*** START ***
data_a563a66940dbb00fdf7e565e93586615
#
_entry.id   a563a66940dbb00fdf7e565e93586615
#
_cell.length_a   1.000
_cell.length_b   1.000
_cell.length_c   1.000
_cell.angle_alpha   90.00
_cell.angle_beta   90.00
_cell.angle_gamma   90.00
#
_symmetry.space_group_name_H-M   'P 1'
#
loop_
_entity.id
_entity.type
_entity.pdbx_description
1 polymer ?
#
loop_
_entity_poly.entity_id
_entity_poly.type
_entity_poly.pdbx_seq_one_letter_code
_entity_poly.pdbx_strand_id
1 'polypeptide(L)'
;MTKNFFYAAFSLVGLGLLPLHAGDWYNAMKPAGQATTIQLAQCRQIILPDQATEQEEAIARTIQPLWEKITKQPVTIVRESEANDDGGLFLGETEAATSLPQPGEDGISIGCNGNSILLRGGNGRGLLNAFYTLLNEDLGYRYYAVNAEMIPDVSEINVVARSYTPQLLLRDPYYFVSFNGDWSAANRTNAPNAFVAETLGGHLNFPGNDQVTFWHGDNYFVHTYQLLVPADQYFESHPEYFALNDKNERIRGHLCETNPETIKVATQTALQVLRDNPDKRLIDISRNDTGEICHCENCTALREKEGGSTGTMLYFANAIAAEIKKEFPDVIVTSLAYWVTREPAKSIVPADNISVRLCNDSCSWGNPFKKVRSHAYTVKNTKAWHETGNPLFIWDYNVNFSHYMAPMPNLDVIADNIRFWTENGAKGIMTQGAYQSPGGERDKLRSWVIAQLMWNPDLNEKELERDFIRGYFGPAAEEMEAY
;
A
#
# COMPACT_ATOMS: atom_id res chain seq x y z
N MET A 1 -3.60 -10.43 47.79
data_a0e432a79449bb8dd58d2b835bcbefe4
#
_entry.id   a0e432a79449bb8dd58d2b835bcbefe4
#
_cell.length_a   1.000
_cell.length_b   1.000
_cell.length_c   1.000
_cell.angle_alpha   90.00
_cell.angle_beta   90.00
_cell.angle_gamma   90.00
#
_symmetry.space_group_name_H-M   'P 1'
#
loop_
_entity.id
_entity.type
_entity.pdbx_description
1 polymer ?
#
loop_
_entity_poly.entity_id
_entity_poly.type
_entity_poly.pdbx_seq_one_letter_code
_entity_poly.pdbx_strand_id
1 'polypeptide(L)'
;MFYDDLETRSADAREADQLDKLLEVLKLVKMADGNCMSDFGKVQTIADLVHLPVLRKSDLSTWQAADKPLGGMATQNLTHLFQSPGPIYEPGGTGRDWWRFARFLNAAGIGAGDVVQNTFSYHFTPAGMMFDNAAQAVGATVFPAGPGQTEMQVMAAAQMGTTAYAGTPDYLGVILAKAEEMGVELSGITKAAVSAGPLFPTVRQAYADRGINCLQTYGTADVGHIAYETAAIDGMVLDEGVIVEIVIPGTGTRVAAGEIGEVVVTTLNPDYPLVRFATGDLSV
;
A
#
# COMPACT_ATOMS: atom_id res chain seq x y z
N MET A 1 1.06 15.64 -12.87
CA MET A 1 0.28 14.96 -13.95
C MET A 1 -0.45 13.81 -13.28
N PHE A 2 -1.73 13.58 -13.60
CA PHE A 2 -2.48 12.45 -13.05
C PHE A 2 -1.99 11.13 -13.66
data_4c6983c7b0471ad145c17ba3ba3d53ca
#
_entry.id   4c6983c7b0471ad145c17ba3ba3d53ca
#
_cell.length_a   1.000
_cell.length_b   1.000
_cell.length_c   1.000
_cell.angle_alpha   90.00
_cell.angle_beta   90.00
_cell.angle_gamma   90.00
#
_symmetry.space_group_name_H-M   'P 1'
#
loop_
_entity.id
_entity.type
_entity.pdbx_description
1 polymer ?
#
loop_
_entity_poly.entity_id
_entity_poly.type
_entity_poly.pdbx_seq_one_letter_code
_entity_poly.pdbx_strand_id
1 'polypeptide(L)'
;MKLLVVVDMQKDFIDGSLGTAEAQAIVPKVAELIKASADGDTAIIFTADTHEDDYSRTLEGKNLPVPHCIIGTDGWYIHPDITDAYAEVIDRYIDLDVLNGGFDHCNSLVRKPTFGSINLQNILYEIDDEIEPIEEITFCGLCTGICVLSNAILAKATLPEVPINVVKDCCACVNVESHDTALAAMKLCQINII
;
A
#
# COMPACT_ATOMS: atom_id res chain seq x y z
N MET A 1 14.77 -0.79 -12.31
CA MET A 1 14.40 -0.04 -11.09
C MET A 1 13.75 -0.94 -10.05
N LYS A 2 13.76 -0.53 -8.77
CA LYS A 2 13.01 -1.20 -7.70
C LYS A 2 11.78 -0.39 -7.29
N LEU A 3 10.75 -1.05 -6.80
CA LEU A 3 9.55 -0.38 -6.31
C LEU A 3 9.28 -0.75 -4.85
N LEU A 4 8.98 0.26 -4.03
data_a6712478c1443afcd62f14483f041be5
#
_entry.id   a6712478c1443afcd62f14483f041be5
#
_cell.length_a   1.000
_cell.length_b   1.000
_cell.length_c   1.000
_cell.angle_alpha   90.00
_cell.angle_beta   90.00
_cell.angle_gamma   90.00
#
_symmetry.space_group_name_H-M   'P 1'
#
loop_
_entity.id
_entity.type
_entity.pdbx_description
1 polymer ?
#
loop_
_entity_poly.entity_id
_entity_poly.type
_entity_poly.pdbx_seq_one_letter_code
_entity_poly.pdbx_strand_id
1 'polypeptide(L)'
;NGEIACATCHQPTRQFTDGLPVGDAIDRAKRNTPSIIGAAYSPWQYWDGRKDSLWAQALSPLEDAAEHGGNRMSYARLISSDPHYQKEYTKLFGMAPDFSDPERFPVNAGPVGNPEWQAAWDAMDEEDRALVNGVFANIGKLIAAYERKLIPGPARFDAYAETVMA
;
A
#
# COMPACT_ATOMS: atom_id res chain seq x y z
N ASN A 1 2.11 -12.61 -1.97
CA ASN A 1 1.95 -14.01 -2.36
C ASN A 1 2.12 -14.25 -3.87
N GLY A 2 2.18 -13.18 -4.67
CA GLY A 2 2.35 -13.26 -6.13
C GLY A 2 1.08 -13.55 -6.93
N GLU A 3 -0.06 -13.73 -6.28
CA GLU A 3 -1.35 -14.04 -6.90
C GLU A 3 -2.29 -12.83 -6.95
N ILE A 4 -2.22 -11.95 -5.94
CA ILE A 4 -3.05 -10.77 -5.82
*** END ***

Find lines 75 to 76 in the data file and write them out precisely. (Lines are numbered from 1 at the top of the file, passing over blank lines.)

_cell.angle_alpha   90.00
_cell.angle_beta   90.00